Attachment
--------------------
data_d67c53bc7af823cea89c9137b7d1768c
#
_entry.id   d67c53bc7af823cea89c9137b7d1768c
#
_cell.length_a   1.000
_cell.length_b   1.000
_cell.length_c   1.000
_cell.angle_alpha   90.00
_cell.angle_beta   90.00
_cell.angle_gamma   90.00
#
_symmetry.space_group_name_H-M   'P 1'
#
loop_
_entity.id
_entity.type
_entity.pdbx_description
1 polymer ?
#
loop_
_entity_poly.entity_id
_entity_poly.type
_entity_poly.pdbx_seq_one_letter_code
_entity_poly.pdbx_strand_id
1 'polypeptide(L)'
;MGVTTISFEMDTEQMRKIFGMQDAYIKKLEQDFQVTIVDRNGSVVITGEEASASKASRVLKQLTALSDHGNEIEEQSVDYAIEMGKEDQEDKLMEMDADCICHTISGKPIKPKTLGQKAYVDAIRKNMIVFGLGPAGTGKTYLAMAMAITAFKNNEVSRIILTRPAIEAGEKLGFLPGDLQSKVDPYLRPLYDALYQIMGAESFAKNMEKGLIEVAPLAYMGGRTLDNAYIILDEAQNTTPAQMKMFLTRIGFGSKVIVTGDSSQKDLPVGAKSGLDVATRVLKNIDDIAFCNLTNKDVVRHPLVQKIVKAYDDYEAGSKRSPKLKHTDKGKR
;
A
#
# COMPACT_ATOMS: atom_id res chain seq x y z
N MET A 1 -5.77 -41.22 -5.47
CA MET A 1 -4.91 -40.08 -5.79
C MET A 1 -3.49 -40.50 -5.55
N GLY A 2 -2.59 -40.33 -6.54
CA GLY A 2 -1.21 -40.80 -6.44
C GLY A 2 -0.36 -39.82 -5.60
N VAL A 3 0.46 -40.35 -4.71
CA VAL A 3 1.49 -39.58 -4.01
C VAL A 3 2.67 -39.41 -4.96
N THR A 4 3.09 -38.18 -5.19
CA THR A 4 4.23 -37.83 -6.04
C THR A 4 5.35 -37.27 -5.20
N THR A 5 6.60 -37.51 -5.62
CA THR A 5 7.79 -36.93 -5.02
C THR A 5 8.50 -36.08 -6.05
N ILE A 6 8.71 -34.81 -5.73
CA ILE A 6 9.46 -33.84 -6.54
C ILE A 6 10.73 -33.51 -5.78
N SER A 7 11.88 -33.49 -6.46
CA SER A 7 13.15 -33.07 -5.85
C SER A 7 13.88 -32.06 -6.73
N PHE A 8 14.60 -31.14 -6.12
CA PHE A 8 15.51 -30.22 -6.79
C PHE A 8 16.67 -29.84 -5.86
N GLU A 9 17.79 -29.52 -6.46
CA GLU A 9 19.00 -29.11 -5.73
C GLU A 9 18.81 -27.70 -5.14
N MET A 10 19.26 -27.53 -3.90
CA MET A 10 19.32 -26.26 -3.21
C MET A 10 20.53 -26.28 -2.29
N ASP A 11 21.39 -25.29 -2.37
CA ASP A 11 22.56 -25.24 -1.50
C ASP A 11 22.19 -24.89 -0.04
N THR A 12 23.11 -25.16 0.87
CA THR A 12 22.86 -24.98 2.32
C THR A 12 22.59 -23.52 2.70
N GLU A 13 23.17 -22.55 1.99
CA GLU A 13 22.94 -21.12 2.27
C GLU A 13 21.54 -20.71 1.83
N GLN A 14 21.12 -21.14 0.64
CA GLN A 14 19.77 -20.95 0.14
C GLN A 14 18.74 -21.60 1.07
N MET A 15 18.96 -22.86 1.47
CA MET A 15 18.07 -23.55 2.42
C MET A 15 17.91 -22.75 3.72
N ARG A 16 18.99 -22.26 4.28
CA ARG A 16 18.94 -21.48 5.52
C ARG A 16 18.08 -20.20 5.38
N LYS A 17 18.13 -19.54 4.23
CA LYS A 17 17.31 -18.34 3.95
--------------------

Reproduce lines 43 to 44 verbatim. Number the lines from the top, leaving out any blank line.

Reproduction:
N THR A 5 6.60 -37.51 -5.62
CA THR A 5 7.79 -36.93 -5.02